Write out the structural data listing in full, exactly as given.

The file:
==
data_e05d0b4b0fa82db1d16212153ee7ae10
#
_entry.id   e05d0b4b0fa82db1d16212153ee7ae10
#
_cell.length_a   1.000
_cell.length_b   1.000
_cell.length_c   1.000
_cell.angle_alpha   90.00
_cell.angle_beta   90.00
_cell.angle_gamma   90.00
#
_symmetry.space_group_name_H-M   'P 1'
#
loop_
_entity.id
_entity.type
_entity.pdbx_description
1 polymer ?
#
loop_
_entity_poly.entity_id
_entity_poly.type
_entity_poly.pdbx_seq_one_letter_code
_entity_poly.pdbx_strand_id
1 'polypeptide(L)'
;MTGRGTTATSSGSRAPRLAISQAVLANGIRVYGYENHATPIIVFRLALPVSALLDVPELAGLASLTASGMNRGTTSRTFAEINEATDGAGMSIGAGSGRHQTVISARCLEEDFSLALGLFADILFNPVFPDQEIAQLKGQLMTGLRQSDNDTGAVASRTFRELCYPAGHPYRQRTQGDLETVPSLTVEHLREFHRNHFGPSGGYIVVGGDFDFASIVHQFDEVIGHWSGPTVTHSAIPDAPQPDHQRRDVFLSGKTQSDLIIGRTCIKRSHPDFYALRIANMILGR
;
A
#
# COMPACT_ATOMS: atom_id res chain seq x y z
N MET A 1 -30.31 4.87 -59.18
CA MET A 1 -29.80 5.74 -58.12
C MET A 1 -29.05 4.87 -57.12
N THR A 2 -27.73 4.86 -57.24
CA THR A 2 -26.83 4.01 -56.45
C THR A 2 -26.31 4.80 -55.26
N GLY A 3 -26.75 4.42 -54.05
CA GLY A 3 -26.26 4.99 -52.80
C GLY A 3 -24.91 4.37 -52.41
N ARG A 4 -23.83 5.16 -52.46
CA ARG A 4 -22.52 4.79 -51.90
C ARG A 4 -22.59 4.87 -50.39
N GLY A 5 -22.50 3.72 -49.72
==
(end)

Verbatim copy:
data_e05d0b4b0fa82db1d16212153ee7ae10
#
_entry.id   e05d0b4b0fa82db1d16212153ee7ae10
#
_cell.length_a   1.000
_cell.length_b   1.000
_cell.length_c   1.000
_cell.angle_alpha   90.00
_cell.angle_beta   90.00
_cell.angle_gamma   90.00
#
_symmetry.space_group_name_H-M   'P 1'
#
loop_
_entity.id
_entity.type
_entity.pdbx_description
1 polymer ?
#
loop_
_entity_poly.entity_id
_entity_poly.type
_entity_poly.pdbx_seq_one_letter_code
_entity_poly.pdbx_strand_id
1 'polypeptide(L)'
;MTGRGTTATSSGSRAPRLAISQAVLANGIRVYGYENHATPIIVFRLALPVSALLDVPELAGLASLTASGMNRGTTSRTFAEINEATDGAGMSIGAGSGRHQTVISARCLEEDFSLALGLFADILFNPVFPDQEIAQLKGQLMTGLRQSDNDTGAVASRTFRELCYPAGHPYRQRTQGDLETVPSLTVEHLREFHRNHFGPSGGYIVVGGDFDFASIVHQFDEVIGHWSGPTVTHSAIPDAPQPDHQRRDVFLSGKTQSDLIIGRTCIKRSHPDFYALRIANMILGR
;
A
#
# COMPACT_ATOMS: atom_id res chain seq x y z
N MET A 1 -30.31 4.87 -59.18
CA MET A 1 -29.80 5.74 -58.12
C MET A 1 -29.05 4.87 -57.12
N THR A 2 -27.73 4.86 -57.24
CA THR A 2 -26.83 4.01 -56.45
C THR A 2 -26.31 4.80 -55.26
N GLY A 3 -26.75 4.42 -54.05
CA GLY A 3 -26.26 4.99 -52.80
C GLY A 3 -24.91 4.37 -52.41
N ARG A 4 -23.83 5.16 -52.46
CA ARG A 4 -22.52 4.79 -51.90
C ARG A 4 -22.59 4.87 -50.39
N GLY A 5 -22.50 3.72 -49.72